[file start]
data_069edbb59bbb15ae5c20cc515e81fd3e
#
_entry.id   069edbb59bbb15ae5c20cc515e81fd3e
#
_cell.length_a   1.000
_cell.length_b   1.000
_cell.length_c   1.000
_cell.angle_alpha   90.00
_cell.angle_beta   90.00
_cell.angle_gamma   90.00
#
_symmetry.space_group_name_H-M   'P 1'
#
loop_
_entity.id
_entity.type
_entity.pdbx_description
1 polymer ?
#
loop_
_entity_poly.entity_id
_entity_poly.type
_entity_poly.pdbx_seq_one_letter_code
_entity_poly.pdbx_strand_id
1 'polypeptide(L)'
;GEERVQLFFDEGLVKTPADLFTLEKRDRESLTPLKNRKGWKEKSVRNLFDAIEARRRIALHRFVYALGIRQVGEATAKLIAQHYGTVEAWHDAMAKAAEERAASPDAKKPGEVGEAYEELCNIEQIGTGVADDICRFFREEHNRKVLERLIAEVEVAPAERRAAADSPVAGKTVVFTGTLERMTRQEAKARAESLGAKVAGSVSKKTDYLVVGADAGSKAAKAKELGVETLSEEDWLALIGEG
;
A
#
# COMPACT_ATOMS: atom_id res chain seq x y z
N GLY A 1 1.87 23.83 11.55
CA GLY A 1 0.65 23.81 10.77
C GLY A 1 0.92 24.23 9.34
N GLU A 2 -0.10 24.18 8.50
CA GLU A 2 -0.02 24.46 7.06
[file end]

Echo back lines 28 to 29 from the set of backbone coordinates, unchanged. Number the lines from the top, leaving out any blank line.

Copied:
A
#